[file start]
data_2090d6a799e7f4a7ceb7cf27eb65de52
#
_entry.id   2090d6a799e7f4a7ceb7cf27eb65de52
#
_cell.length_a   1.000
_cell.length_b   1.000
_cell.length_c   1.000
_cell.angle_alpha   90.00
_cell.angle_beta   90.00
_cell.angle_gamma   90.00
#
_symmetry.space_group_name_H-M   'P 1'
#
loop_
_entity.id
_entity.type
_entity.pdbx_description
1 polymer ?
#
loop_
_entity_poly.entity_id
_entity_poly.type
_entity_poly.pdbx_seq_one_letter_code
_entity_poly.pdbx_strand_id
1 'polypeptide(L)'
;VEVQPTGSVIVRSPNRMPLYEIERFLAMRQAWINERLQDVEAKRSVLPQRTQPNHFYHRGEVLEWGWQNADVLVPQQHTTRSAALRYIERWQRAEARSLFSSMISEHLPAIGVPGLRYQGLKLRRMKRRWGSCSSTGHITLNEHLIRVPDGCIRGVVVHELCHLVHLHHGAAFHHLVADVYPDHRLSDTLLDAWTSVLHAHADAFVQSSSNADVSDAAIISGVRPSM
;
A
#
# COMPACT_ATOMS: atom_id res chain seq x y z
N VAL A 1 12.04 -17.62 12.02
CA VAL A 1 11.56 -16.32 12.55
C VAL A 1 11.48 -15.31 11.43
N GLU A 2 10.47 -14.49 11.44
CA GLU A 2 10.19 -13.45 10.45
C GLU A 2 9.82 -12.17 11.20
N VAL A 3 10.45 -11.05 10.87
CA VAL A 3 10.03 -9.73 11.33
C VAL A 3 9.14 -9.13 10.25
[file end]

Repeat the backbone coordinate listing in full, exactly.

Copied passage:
data_2090d6a799e7f4a7ceb7cf27eb65de52
#
_entry.id   2090d6a799e7f4a7ceb7cf27eb65de52
#
_cell.length_a   1.000
_cell.length_b   1.000
_cell.length_c   1.000
_cell.angle_alpha   90.00
_cell.angle_beta   90.00
_cell.angle_gamma   90.00
#
_symmetry.space_group_name_H-M   'P 1'
#
loop_
_entity.id
_entity.type
_entity.pdbx_description
1 polymer ?
#
loop_
_entity_poly.entity_id
_entity_poly.type
_entity_poly.pdbx_seq_one_letter_code
_entity_poly.pdbx_strand_id
1 'polypeptide(L)'
;VEVQPTGSVIVRSPNRMPLYEIERFLAMRQAWINERLQDVEAKRSVLPQRTQPNHFYHRGEVLEWGWQNADVLVPQQHTTRSAALRYIERWQRAEARSLFSSMISEHLPAIGVPGLRYQGLKLRRMKRRWGSCSSTGHITLNEHLIRVPDGCIRGVVVHELCHLVHLHHGAAFHHLVADVYPDHRLSDTLLDAWTSVLHAHADAFVQSSSNADVSDAAIISGVRPSM
;
A
#
# COMPACT_ATOMS: atom_id res chain seq x y z
N VAL A 1 12.04 -17.62 12.02
CA VAL A 1 11.56 -16.32 12.55
C VAL A 1 11.48 -15.31 11.43
N GLU A 2 10.47 -14.49 11.44
CA GLU A 2 10.19 -13.45 10.45
C GLU A 2 9.82 -12.17 11.20
N VAL A 3 10.45 -11.05 10.87
CA VAL A 3 10.03 -9.73 11.33
C VAL A 3 9.14 -9.13 10.25